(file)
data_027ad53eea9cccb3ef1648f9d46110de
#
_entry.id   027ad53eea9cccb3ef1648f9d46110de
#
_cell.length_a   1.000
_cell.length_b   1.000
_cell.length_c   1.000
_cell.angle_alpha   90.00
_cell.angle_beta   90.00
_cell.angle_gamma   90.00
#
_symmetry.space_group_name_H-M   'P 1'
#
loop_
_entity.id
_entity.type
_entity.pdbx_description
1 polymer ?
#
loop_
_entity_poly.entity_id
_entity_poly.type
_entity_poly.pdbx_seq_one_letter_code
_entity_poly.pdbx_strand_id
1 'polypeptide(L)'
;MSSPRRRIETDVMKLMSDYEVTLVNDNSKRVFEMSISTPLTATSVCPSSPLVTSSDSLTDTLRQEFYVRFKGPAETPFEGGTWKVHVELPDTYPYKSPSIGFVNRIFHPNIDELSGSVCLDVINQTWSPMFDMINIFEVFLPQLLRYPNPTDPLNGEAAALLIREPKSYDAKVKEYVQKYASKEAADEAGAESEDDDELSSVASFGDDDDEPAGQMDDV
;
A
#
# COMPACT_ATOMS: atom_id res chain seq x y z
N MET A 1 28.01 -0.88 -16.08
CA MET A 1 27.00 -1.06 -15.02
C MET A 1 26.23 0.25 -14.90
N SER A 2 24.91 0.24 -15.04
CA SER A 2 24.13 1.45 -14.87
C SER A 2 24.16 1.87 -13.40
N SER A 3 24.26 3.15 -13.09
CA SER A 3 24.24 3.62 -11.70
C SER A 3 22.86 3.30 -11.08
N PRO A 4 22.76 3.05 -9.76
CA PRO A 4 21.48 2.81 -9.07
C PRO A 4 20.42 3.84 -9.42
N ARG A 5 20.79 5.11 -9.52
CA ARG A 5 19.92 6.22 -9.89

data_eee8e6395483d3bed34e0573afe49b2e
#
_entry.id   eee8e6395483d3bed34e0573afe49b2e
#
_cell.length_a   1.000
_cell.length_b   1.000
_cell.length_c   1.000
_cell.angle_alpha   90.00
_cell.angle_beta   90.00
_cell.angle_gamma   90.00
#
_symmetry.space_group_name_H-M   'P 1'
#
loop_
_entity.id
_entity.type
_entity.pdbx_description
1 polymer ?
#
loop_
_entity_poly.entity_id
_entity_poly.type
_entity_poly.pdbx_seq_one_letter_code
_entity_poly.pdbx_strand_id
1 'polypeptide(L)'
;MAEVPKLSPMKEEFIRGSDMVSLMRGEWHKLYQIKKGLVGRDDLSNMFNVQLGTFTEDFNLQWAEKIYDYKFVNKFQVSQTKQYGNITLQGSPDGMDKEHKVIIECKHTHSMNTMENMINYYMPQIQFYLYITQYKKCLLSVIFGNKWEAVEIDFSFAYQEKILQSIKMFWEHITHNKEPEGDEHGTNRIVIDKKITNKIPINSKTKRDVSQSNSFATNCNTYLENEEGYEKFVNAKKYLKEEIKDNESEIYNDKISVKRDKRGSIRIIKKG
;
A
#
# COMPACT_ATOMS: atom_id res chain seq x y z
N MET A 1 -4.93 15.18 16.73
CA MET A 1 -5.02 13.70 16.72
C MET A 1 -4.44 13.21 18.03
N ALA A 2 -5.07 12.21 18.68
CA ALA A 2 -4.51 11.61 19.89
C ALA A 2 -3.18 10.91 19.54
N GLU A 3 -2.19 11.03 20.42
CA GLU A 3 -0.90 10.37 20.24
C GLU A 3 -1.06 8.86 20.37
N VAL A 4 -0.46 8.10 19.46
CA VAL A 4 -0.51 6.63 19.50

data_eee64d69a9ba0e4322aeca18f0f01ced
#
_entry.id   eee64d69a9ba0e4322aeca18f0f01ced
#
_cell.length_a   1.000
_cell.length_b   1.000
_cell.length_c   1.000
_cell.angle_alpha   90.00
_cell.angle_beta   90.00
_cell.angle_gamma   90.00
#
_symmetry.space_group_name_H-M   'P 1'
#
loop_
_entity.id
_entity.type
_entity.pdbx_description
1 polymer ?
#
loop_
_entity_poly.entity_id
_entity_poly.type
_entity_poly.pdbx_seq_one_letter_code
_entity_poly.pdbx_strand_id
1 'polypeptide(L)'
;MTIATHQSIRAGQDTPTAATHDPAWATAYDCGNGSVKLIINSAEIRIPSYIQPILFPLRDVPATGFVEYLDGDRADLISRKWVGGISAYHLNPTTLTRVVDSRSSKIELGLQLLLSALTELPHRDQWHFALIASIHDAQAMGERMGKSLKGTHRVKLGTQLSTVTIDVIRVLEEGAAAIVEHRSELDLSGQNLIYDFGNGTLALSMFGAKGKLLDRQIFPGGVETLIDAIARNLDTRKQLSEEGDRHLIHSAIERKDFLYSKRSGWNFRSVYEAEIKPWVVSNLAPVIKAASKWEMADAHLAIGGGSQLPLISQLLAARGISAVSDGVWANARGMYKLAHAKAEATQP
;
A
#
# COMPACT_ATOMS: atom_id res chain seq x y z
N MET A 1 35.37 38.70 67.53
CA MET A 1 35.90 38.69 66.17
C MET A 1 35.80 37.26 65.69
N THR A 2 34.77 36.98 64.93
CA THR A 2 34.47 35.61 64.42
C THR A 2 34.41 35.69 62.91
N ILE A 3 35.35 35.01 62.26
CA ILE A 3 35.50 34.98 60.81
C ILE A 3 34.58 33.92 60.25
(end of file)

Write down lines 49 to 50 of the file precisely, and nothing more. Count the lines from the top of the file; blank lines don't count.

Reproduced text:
_cell.length_a   1.000
_cell.length_b   1.000